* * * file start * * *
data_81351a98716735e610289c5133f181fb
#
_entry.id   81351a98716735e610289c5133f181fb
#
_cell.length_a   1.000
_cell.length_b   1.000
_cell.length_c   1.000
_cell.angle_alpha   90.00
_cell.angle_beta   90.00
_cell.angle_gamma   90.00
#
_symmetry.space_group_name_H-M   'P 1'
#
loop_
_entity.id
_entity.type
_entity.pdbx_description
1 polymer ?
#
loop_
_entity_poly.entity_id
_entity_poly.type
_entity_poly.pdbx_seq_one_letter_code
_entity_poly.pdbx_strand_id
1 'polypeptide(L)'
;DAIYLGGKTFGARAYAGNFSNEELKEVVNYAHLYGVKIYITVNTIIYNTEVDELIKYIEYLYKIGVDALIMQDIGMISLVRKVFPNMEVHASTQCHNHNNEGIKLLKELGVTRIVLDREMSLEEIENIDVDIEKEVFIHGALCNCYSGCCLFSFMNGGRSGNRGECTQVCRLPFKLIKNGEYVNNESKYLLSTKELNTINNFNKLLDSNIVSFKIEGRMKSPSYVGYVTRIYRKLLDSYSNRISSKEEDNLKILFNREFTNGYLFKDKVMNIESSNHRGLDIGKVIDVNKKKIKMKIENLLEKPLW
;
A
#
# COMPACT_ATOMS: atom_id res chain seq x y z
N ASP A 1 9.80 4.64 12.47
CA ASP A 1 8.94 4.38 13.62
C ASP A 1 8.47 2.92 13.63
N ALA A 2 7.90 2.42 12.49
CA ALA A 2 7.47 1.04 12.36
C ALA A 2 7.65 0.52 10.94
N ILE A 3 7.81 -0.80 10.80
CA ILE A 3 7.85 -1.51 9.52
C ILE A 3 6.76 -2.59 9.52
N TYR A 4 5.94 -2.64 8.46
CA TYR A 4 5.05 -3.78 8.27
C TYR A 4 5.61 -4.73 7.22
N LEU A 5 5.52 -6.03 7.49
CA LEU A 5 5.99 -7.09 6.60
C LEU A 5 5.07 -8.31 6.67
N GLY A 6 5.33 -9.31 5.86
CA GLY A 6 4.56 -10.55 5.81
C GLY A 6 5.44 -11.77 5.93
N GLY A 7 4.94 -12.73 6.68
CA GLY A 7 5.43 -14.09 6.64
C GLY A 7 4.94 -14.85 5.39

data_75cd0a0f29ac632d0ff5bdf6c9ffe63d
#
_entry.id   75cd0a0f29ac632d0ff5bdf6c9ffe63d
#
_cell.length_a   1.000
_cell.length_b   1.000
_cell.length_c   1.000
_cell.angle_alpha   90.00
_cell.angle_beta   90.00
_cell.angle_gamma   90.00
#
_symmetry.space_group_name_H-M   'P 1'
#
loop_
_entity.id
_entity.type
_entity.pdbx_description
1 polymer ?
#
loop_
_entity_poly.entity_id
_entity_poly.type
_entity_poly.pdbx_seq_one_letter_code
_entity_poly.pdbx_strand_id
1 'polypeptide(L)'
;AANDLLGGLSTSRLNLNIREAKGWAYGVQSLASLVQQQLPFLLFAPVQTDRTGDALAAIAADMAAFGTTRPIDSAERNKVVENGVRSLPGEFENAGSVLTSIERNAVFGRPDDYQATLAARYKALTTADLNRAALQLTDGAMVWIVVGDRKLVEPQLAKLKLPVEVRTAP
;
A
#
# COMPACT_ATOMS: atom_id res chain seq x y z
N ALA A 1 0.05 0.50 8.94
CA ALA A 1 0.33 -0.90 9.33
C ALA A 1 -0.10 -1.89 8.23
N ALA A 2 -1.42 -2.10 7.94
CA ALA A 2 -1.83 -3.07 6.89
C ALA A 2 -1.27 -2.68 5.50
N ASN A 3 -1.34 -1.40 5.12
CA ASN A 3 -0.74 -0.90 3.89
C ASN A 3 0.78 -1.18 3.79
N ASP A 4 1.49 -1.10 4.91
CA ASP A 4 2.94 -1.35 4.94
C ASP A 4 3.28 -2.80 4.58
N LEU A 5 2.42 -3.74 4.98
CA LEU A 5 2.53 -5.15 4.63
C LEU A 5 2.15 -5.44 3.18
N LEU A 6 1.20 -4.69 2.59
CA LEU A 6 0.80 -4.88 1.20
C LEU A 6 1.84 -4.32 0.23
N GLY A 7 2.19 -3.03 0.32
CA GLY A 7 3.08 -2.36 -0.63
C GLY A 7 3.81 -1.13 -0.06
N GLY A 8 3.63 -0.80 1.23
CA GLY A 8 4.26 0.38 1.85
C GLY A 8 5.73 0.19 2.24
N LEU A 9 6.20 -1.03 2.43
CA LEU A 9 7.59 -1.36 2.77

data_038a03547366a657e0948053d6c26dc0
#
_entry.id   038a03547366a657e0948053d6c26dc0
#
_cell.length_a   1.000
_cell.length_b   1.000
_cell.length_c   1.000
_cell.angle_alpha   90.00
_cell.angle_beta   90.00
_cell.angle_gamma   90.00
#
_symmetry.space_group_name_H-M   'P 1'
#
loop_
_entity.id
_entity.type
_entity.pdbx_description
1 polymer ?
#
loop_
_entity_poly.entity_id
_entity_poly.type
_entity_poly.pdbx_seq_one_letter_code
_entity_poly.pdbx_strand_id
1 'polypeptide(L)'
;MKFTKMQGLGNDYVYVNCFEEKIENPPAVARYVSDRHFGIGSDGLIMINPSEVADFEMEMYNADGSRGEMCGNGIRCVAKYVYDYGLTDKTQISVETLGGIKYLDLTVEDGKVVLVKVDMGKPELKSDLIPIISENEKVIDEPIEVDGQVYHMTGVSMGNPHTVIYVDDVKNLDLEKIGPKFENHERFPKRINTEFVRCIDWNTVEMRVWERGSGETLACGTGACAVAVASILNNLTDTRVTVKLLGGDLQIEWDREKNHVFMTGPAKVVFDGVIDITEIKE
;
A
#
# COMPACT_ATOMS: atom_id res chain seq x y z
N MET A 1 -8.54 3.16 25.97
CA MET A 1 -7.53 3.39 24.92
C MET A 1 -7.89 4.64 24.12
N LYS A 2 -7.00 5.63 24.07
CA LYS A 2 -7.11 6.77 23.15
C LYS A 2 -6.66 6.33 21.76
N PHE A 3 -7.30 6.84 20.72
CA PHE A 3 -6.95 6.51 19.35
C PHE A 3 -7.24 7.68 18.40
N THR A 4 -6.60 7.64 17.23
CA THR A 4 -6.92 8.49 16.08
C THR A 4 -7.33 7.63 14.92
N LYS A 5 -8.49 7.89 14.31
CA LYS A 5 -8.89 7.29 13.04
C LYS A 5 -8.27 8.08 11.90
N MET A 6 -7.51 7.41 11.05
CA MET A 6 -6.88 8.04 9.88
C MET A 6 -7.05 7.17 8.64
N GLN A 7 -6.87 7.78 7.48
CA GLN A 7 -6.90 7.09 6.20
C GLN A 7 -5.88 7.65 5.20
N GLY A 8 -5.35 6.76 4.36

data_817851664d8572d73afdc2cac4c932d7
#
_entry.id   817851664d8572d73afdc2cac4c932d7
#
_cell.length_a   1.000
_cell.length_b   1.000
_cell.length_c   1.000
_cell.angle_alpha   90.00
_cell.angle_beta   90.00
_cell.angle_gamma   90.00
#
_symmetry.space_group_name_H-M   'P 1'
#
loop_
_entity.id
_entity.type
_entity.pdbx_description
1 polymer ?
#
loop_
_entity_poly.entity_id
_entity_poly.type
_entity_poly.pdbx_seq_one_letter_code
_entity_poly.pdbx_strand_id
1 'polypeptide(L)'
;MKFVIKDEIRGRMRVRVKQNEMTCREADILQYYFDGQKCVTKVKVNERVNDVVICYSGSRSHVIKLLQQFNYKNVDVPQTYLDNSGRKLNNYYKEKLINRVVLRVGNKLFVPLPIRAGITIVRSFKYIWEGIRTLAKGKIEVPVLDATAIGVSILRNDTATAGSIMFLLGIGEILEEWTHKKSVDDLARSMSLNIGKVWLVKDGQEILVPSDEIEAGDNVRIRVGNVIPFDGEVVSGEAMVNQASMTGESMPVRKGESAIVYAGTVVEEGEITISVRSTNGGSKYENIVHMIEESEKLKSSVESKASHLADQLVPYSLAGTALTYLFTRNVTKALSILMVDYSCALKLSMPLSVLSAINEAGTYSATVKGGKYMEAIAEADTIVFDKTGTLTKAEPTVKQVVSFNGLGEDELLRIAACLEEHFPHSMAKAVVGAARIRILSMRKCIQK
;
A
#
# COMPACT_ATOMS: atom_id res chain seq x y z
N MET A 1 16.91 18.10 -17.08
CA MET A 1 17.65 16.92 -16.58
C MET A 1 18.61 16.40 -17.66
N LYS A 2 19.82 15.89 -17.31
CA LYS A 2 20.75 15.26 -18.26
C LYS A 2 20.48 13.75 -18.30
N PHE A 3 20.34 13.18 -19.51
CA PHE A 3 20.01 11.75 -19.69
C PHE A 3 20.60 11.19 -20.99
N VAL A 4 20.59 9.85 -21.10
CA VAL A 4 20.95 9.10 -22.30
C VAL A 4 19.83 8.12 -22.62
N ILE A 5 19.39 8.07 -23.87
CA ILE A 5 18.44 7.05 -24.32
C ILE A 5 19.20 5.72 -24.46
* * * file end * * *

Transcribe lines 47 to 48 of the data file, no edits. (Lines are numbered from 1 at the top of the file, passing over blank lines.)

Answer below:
CA GLY A 6 4.56 -10.55 5.81
C GLY A 6 5.44 -11.77 5.93